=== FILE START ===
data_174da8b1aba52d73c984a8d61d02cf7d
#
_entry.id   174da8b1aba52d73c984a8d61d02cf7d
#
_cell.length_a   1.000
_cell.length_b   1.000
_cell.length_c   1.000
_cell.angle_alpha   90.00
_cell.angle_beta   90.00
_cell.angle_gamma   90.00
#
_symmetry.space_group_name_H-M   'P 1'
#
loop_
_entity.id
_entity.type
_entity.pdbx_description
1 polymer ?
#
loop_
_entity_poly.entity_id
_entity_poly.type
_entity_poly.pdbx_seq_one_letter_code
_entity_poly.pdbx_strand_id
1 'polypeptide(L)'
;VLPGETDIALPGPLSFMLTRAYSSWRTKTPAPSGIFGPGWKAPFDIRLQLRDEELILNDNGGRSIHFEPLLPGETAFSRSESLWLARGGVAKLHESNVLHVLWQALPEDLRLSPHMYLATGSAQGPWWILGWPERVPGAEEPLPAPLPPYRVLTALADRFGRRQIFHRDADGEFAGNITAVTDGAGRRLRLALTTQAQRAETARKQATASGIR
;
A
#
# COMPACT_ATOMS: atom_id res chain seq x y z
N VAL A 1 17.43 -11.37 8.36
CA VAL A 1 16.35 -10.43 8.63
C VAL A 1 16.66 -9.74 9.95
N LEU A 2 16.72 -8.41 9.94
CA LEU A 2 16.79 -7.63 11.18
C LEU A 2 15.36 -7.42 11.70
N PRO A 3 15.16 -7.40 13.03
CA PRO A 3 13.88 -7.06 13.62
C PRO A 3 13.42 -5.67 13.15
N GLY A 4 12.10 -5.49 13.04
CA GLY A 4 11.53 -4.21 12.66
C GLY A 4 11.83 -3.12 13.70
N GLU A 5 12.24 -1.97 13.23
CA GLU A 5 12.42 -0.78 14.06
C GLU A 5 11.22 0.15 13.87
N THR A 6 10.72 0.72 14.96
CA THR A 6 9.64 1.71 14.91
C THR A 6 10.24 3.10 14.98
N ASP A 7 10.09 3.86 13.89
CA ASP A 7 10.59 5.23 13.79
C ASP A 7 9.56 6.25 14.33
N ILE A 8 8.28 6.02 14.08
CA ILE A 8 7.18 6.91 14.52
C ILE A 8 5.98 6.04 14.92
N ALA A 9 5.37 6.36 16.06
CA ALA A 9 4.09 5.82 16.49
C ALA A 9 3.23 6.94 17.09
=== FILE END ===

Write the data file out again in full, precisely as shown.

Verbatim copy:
data_174da8b1aba52d73c984a8d61d02cf7d
#
_entry.id   174da8b1aba52d73c984a8d61d02cf7d
#
_cell.length_a   1.000
_cell.length_b   1.000
_cell.length_c   1.000
_cell.angle_alpha   90.00
_cell.angle_beta   90.00
_cell.angle_gamma   90.00
#
_symmetry.space_group_name_H-M   'P 1'
#
loop_
_entity.id
_entity.type
_entity.pdbx_description
1 polymer ?
#
loop_
_entity_poly.entity_id
_entity_poly.type
_entity_poly.pdbx_seq_one_letter_code
_entity_poly.pdbx_strand_id
1 'polypeptide(L)'
;VLPGETDIALPGPLSFMLTRAYSSWRTKTPAPSGIFGPGWKAPFDIRLQLRDEELILNDNGGRSIHFEPLLPGETAFSRSESLWLARGGVAKLHESNVLHVLWQALPEDLRLSPHMYLATGSAQGPWWILGWPERVPGAEEPLPAPLPPYRVLTALADRFGRRQIFHRDADGEFAGNITAVTDGAGRRLRLALTTQAQRAETARKQATASGIR
;
A
#
# COMPACT_ATOMS: atom_id res chain seq x y z
N VAL A 1 17.43 -11.37 8.36
CA VAL A 1 16.35 -10.43 8.63
C VAL A 1 16.66 -9.74 9.95
N LEU A 2 16.72 -8.41 9.94
CA LEU A 2 16.79 -7.63 11.18
C LEU A 2 15.36 -7.42 11.70
N PRO A 3 15.16 -7.40 13.03
CA PRO A 3 13.88 -7.06 13.62
C PRO A 3 13.42 -5.67 13.15
N GLY A 4 12.10 -5.49 13.04
CA GLY A 4 11.53 -4.21 12.66
C GLY A 4 11.83 -3.12 13.70
N GLU A 5 12.24 -1.97 13.23
CA GLU A 5 12.42 -0.78 14.06
C GLU A 5 11.22 0.15 13.87
N THR A 6 10.72 0.72 14.96
CA THR A 6 9.64 1.71 14.91
C THR A 6 10.24 3.10 14.98
N ASP A 7 10.09 3.86 13.89
CA ASP A 7 10.59 5.23 13.79
C ASP A 7 9.56 6.25 14.33
N ILE A 8 8.28 6.02 14.08
CA ILE A 8 7.18 6.91 14.52
C ILE A 8 5.98 6.04 14.92
N ALA A 9 5.37 6.36 16.06
CA ALA A 9 4.09 5.82 16.49
C ALA A 9 3.23 6.94 17.09